Like all members of the Great Harvest franchise system, the owners of the Missoula Great Harvest bakery, Dave Scheel and Linda Tawney, live by the mission statement of Great Harvest Bread, written by the Wakemans. It reads: "Be loose and have fun. Bake phenomenal bread. Run fast to help customers. Create strong, exciting bakeries. And give generously to others."

As Scheel puts it, "If we decide one day that we want to become a pizza store, because that's more fun, then that's what we'll do."

Tom McMakin, former COO of Great Harvest Franchising is hoping to spread the ideas behind them through his book, "Bread and Butter: What a Bunch of Bakers Taught Me about Business and Happiness."

"People laugh when they hear that title, because you don't often hear business and happiness in the same sentence. It's almost an oxymoron," says McMakin, who himself moved to Montana almost a decade ago with his wife, Mary, in search of a better life.

"We're very mindful of the fact that business is not an end in itself," McMakin says "It's a means to create a happier life."

"It's a very different lesson than the dot-com ethos that says work like heck, cash out, and then move to Montana," says McMakin. "Here you have (Missoula store owners) Dave and Linda. They went ahead and moved to Montana first. They're not trying to make a billion dollars. They said, let's design a life that works for us and have the business be part of that design."

Scheel and Tawney may not be trying to make a billion dollars from their Missoula bakery, but profits are not a dirty word at Great Harvest. "We've always been interested in profits," says Scheel. "Profits are what buys the things you need to have a successful business. If you watch successful businesses, they're the ones that have the money to make those changes over time and keep the place looking good."

New owners

Though life may be idyllic in Dillon, Mont., Great Harvest headquarters, it is not static. This past spring, the Wakemans sold the franchise business after 25 years. The new president and chief executive, Mike Ferretti, was chief financial officer for a North Carolina franchise, Li'l Dino Delis. Ferretti met the Wakemans through a friend of a friend, who thought Ferretti, a self-confessed "numbers geek" should buy the business. "I kept telling him. Bread company? Montana? Me? Forget it," remembers Ferretti. Ferretti bought Great Harvest with a group of other investors, also from North Carolina, who were excited about the company's potential.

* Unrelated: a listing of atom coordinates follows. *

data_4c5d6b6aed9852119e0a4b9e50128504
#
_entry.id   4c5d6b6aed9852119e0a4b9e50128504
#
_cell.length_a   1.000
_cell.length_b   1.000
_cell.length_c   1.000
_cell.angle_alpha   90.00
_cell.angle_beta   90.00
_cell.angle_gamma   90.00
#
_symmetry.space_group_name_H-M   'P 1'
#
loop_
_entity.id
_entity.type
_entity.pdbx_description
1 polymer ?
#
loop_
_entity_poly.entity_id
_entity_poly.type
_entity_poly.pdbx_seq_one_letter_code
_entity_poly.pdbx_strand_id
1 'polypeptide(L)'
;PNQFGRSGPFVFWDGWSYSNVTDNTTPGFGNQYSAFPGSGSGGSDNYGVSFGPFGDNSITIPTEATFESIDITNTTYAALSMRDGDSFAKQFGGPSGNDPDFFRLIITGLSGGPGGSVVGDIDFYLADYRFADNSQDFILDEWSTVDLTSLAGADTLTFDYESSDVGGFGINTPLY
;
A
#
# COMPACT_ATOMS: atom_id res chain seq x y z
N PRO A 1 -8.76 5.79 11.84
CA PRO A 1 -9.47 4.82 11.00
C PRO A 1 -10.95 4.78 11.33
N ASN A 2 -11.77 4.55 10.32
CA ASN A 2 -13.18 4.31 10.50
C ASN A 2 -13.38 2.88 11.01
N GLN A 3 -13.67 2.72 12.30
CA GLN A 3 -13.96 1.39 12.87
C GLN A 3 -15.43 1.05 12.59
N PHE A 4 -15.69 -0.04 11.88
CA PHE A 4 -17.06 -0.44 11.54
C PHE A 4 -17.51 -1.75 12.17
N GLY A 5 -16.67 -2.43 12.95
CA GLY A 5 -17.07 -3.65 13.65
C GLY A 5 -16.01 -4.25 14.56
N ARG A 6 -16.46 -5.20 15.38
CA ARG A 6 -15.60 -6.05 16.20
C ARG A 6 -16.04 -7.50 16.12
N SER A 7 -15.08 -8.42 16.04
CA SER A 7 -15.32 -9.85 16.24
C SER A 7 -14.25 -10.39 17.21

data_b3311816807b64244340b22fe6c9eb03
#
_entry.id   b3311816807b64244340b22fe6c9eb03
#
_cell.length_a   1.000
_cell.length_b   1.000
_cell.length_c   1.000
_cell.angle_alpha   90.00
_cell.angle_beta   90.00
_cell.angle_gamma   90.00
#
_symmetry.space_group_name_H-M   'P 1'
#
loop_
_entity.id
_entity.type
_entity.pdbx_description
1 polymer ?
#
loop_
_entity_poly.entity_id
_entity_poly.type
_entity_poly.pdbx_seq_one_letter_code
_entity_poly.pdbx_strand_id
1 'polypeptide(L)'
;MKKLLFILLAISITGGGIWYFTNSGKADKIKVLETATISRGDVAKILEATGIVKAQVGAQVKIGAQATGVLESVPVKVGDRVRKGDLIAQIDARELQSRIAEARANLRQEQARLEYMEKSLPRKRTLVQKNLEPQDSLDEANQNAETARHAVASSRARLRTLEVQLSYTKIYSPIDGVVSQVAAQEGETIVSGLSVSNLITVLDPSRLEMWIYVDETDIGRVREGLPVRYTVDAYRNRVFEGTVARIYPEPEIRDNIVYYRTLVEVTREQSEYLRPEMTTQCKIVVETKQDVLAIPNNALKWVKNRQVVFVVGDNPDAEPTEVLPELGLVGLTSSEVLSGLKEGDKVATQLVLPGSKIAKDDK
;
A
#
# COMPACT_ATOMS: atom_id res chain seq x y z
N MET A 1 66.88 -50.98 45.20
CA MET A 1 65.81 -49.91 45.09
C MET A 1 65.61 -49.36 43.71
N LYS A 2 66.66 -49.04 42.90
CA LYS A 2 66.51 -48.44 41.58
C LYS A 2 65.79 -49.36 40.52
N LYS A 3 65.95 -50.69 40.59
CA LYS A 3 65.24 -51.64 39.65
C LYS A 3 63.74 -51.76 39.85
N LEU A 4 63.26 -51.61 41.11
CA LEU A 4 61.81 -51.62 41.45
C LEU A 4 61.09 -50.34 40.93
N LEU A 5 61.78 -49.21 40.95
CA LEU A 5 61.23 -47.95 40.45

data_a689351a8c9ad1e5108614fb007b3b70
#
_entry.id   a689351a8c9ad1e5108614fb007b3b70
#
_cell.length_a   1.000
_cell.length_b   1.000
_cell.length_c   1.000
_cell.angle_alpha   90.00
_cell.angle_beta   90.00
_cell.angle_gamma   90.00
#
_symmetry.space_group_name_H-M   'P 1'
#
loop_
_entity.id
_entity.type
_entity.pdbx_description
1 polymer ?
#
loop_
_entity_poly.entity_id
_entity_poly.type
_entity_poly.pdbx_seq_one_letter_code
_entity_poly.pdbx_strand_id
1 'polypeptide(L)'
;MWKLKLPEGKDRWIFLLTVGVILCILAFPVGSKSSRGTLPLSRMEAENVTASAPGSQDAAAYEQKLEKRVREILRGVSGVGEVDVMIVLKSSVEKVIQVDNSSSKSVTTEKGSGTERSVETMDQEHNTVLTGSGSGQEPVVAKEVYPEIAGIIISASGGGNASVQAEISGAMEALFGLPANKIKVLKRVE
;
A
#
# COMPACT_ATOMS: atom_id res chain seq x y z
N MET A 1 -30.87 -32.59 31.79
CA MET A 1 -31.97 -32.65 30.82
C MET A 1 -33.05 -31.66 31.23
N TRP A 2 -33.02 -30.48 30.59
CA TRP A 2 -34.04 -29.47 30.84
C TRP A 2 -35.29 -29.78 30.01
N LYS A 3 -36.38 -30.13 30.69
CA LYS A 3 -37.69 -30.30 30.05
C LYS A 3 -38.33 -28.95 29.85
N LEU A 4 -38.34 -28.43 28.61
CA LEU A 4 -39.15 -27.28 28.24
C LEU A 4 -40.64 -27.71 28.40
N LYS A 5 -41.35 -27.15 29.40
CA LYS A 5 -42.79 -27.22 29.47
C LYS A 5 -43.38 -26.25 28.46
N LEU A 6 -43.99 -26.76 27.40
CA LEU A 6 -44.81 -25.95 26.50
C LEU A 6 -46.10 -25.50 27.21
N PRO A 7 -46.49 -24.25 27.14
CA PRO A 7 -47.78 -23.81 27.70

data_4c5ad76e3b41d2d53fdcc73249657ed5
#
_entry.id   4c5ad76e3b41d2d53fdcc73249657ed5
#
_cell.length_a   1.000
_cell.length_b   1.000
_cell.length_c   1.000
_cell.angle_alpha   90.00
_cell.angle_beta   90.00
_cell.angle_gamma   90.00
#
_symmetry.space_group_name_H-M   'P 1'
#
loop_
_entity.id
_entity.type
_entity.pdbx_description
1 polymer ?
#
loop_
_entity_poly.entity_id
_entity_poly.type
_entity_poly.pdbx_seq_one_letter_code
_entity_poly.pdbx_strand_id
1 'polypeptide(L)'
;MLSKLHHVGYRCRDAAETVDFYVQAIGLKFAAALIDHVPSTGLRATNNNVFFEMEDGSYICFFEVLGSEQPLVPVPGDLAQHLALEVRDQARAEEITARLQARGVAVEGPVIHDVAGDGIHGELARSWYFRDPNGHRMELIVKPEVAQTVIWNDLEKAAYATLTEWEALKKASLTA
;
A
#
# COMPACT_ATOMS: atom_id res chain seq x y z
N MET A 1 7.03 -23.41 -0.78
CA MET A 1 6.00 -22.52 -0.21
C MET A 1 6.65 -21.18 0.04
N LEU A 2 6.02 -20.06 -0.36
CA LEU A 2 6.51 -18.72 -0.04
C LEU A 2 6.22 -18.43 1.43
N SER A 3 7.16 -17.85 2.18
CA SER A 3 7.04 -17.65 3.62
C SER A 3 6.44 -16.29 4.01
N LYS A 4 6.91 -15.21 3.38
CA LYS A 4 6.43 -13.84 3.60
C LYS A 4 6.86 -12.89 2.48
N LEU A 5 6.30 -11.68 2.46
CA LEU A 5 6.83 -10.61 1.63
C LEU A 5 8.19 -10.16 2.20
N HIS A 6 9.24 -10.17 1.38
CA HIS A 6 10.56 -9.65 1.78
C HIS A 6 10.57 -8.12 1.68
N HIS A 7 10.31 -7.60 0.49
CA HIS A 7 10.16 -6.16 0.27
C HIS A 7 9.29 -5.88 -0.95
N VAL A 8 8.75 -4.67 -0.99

"It's a sleeping giant," says Ferretti.

"I don't plan to change it, but my groups and my background are a more professional background," says Ferretti, who would like to see the franchise opening two new stores a month once the transition to new ownership is complete.

Through the terms of the loan, the new owners obtained to purchase the business, the headquarters must remain in Montana as long as the loan is out, but Ferretti says he has no plans to move the company from Montana.

"The whole Montana mystique is part of who we are. A lot of Great Harvest clones have tried to duplicate our business model, but never pulled it off," says Ferretti.

Reported by Sarah Prior. Jane Applegate is the author of "201 Great Ideas for Your Small Business," and is CEO of, a multimedia site providing small-business resources. She can be contacted via e-mail at, or by mail at P.O. Box 768, Pelham, NY 10803.


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